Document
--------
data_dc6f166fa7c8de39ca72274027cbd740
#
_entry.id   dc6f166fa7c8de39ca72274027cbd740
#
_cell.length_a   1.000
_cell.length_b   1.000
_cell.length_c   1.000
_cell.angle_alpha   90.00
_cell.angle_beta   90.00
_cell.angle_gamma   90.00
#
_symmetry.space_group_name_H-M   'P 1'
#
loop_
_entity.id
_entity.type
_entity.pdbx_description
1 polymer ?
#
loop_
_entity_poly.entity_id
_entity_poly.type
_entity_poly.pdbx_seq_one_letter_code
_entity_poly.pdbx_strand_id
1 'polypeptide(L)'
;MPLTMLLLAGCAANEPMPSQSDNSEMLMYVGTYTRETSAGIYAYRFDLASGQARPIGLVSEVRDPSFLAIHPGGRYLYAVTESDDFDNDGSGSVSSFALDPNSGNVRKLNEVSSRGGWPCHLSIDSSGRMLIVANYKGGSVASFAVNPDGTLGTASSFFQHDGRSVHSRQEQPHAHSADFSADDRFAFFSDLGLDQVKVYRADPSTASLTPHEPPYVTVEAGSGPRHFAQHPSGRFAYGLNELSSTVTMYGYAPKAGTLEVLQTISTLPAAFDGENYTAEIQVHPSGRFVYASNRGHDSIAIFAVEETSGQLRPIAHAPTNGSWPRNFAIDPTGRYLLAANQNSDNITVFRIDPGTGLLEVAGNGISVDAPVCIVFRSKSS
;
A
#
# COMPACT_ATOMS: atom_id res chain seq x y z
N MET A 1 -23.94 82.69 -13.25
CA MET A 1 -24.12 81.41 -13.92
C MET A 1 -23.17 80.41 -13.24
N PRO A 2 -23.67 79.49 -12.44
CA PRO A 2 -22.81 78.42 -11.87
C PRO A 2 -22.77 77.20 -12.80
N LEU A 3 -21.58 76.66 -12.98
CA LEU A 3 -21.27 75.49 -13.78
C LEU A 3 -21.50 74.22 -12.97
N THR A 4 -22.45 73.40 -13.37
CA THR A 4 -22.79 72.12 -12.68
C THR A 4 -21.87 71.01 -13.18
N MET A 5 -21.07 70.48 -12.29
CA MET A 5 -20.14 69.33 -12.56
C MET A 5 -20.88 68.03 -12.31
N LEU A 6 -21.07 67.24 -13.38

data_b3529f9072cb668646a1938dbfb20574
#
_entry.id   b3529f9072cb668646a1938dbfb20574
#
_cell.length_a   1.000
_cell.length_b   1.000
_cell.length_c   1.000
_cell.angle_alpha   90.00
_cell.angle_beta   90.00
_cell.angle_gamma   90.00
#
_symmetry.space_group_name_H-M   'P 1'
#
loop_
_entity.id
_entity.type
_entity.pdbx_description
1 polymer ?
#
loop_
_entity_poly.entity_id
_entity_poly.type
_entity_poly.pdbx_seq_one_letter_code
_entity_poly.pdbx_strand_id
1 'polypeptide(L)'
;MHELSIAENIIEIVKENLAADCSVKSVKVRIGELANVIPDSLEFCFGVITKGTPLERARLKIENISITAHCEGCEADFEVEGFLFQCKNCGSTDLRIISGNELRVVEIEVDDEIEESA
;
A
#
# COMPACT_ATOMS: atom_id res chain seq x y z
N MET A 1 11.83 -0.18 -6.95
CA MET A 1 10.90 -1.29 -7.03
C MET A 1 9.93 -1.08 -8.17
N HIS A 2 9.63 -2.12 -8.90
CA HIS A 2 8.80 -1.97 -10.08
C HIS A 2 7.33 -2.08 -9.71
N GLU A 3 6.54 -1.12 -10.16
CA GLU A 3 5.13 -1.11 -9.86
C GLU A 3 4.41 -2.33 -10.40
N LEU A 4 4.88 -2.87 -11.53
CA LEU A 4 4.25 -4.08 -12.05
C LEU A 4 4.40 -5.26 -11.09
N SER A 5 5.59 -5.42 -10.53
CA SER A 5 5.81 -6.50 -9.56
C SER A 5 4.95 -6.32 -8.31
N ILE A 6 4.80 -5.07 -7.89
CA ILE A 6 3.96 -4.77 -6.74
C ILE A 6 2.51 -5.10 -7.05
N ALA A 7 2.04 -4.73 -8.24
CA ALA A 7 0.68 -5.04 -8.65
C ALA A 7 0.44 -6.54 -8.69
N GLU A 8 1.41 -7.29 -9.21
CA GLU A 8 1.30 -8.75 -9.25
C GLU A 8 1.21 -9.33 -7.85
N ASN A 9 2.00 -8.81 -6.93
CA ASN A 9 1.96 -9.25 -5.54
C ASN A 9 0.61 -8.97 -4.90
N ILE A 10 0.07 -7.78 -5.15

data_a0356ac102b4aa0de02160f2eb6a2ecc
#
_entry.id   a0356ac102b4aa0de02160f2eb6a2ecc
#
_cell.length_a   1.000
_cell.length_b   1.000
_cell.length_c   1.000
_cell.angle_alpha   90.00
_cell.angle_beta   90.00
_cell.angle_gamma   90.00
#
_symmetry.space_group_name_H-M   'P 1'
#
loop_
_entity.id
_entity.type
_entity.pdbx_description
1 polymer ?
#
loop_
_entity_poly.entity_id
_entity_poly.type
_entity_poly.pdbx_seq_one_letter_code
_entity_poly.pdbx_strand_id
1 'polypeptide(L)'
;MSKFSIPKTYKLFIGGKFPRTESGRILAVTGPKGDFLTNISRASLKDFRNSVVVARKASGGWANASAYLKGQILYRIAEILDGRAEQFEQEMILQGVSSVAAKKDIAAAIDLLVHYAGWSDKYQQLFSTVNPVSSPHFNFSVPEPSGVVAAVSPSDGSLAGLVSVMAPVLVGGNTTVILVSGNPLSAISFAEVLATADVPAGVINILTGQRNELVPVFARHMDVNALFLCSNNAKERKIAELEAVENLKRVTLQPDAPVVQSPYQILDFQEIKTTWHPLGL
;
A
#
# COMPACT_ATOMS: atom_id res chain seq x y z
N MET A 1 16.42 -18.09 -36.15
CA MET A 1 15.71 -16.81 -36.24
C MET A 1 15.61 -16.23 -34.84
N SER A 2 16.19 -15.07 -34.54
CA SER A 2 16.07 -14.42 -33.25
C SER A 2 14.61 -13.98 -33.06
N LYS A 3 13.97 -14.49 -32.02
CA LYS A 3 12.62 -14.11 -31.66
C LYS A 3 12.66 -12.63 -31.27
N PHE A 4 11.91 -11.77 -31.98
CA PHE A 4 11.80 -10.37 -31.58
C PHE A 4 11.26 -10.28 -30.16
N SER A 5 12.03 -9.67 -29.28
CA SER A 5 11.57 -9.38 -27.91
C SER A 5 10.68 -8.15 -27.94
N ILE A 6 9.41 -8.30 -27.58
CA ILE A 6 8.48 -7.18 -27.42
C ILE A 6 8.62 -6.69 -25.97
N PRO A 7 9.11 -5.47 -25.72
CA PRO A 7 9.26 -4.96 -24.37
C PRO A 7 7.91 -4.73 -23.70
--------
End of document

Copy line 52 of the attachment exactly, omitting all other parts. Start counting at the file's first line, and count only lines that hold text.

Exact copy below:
_cell.length_b   1.000